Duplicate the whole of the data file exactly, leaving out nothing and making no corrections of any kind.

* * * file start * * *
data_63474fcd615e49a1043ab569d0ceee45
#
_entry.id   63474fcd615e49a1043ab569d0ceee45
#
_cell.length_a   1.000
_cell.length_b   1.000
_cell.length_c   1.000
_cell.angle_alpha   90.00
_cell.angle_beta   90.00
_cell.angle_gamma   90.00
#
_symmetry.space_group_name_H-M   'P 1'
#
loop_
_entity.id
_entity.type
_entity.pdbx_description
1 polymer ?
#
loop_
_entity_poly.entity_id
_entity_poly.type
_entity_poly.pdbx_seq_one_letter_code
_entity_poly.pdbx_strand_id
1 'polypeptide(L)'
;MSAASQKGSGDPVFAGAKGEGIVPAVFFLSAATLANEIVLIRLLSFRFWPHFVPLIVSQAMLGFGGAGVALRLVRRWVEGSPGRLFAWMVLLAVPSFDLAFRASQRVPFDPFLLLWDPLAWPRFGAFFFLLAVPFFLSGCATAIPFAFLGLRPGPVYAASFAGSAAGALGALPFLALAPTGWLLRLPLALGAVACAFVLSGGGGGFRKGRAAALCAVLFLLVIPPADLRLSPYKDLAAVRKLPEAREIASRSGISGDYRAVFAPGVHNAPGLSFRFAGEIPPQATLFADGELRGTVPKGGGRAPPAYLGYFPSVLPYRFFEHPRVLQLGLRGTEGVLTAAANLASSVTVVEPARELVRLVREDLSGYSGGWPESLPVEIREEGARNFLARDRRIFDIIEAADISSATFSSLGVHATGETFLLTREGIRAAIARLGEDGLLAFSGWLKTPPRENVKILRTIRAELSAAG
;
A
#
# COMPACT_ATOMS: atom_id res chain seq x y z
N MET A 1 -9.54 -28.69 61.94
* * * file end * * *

data_63474fcd615e49a1043ab569d0ceee45
#
_entry.id   63474fcd615e49a1043ab569d0ceee45
#
_cell.length_a   1.000
_cell.length_b   1.000
_cell.length_c   1.000
_cell.angle_alpha   90.00
_cell.angle_beta   90.00
_cell.angle_gamma   90.00
#
_symmetry.space_group_name_H-M   'P 1'
#
loop_
_entity.id
_entity.type
_entity.pdbx_description
1 polymer ?
#
loop_
_entity_poly.entity_id
_entity_poly.type
_entity_poly.pdbx_seq_one_letter_code
_entity_poly.pdbx_strand_id
1 'polypeptide(L)'
;MSAASQKGSGDPVFAGAKGEGIVPAVFFLSAATLANEIVLIRLLSFRFWPHFVPLIVSQAMLGFGGAGVALRLVRRWVEGSPGRLFAWMVLLAVPSFDLAFRASQRVPFDPFLLLWDPLAWPRFGAFFFLLAVPFFLSGCATAIPFAFLGLRPGPVYAASFAGSAAGALGALPFLALAPTGWLLRLPLALGAVACAFVLSGGGGGFRKGRAAALCAVLFLLVIPPADLRLSPYKDLAAVRKLPEAREIASRSGISGDYRAVFAPGVHNAPGLSFRFAGEIPPQATLFADGELRGTVPKGGGRAPPAYLGYFPSVLPYRFFEHPRVLQLGLRGTEGVLTAAANLASSVTVVEPARELVRLVREDLSGYSGGWPESLPVEIREEGARNFLARDRRIFDIIEAADISSATFSSLGVHATGETFLLTREGIRAAIARLGEDGLLAFSGWLKTPPRENVKILRTIRAELSAAG
;
A
#
# COMPACT_ATOMS: atom_id res chain seq x y z
N MET A 1 -9.54 -28.69 61.94